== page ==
Hyperactivity in Dogs – What Is It, How To Stop It

Hyperactivity in Dogs
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If you have ever been around dogs, surely you have seen at least one that could be called hyperactive.  These dogs are seen as overly bouncy, in-your-face furry balls of never-ending energy.  There are many things that can cause a dog can act like this, such as a high-grain diet, under-socialization, a lack of obedience training, or not enough exercise.

High-Carb Diets

People are often shocked to hear that the kibble they are feeding their dog is what causes him to excitedly knock the children over on a daily basis. Just like a kid with a lollipop, your dog could be eating a large amount of sugar and carbs, causing his body to create more energy than he has the ability to burn. Kibbles that use corn, soy, or wheat are the main perpetrators in this case, as a dog’s body was not meant to process these kinds of ingredients. The body quickly turns these carbohydrates into sugars that need to be burned by the dog, otherwise they will become fat cells sitting on your pooch’s hips.

Lack of Socialization Skills

A dog that hasn’t been properly socialized may be an overwhelmed dog that has no idea how to handle an exciting situation. His anxiety can bring on symptoms like jumping up on strangers, pacing back-and-fourth on his leash, or spinning in circles in the home. While socialization does the most good during the puppy-hood years, even an adult shelter dog can be desensitized and learn how to accept these triggers and behave in a socially-acceptable manner instead of with this uncontrolled hyperactivity.

Obedience Training

Aside from under-socialization, a dog may also be under-trained. Basic obedience training gives a dog a strong foundation in learning what is acceptable, and what is not, in our human world. When your neighbor’s dog continuously leaps from the ground to lick your face, he may not be overly-hyper, but instead, does not know how else to greet you. This type of hyperactivity could be diminished by giving the dog some basic lessons on how to greet people of all ages and would prevent the dog from over-reacting to such a stimulus.

Lack of Exercise

The most common source of hyperactivity is a lack of exercise. In today’s modern society, it can be tough to find the time to take the family pet for a walk or a romp in the park. Unfortunately, it is the dog who suffers the most from this convenience issue. The dog may become overly energetic in mild play indoors, or may become destructive, dig holes in the yard, or bark excessively. All of these are outlets for pent-up energy and stress. These unwanted behaviors are self-reinforcing to the dog because, to him, they feel good when he does them. It’s a form of physical or mental stimulation that he is lacking from not getting enough exercise.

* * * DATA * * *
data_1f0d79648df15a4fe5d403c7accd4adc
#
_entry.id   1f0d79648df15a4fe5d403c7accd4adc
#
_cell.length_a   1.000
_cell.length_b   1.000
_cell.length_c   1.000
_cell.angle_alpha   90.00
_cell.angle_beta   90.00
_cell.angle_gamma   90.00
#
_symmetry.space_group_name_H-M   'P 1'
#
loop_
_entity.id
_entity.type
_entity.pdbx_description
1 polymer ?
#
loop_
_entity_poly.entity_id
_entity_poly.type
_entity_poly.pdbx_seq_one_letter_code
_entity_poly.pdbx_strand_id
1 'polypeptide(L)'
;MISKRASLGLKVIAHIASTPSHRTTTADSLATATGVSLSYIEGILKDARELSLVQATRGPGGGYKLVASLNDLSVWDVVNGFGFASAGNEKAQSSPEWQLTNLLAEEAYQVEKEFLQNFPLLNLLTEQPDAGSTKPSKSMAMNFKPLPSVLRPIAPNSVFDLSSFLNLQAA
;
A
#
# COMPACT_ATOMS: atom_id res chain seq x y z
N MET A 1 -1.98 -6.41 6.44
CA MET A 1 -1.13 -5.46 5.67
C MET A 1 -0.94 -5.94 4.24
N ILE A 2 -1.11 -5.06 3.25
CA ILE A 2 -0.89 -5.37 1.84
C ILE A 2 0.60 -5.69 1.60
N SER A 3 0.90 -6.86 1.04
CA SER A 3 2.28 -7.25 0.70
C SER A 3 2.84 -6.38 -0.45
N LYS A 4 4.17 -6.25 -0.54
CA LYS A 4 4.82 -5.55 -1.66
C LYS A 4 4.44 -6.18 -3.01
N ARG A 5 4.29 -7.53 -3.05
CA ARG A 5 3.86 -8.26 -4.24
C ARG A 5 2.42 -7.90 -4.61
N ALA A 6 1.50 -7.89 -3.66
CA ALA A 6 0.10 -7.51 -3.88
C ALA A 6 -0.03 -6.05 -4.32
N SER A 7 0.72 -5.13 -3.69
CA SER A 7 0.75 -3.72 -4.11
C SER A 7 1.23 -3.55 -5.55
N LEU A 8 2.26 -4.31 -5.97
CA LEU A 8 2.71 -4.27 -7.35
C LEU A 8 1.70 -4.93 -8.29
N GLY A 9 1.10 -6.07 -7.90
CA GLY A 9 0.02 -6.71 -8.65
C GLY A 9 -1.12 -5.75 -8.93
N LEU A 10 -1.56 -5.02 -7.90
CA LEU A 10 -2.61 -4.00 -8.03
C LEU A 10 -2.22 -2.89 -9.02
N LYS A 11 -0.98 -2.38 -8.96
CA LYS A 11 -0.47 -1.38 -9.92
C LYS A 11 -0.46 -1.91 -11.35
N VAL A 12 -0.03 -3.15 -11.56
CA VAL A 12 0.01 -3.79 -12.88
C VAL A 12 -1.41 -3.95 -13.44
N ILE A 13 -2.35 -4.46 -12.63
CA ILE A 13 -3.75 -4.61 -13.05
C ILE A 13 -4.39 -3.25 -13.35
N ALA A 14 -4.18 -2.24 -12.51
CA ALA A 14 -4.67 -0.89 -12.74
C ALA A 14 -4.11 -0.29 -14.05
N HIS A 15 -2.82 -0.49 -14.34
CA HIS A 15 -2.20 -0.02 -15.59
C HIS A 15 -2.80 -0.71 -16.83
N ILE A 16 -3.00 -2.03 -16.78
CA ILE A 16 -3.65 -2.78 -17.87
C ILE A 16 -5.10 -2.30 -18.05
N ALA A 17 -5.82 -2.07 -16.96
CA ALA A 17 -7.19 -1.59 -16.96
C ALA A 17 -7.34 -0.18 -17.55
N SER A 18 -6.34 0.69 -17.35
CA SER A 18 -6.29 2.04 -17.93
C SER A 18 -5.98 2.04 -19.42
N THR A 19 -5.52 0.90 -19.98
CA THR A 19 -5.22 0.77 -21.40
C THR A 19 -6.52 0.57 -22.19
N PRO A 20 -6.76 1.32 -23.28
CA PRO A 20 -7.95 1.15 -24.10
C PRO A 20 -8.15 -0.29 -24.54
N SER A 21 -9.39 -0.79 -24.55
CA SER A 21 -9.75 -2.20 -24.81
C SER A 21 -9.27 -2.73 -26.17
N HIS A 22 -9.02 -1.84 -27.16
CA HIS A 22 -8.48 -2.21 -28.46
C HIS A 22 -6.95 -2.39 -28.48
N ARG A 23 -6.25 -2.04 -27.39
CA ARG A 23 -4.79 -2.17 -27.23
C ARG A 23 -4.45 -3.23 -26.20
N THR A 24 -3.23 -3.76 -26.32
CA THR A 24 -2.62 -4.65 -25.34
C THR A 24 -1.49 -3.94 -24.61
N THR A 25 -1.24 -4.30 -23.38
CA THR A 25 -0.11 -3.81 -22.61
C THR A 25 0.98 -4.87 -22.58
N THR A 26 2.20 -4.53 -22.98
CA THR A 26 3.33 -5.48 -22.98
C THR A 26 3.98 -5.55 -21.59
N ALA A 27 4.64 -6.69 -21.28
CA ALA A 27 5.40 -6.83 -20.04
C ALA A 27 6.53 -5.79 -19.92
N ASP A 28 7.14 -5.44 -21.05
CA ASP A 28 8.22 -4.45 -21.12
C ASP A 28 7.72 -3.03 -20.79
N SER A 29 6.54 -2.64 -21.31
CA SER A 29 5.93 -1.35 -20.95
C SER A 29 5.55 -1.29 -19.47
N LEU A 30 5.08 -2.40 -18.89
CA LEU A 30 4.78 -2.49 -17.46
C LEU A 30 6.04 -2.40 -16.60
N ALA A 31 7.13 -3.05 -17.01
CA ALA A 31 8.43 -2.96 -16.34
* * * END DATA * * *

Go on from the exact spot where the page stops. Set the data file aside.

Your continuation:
Agility Training for DogsAs previously stated, basic obedience is a wonderful first step in curing your dog’s hyperactivity no matter what the cause may be. Providing him with behavioral criteria that he can achieve with positive consequences is greatly beneficial to eliminate any unwanted behavior. Secondly, provide an outlet for your dog’s seemingly never-ending energy. If your dog has leash manners, a walk becomes pleasurable for both your furry friend and yourself.

An Added Benefit: Bonding Through Exercise

To mentally and physically challenge your dog, consider training for a canine sport such as Agility or Flyball. One does not need to compete to reap the benefits of these activities! A very special bond will form between you and your pooch based on trust that may not have been there before. Your dog can become an exceptional athlete no matter his age or breed, and his hyperactivity may seem to disappear like magic.

The behaviors associated with hyperactivity may be caused by a number of sources. Your local veterinary professional and dog trainer can be a valuable source of information to help you and your dog become happier house mates. You should be able to enjoy your dog’s company and share your lives together, not just deal with it!

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    • Jennifer
    • November 22, 2013

    Oh so the old ‘kibbles and bits’ commercial where the dog is hyper-excited about the food was truth in advertising? 🙂

    Other than some pretty active pups, I’ve never had a real issue with this in my dogs. But I’ve known other who have.

      • Bo's Mom
      • November 23, 2013

      LOL! I never thought about that, Jennifer, but I think you’re exactly right!

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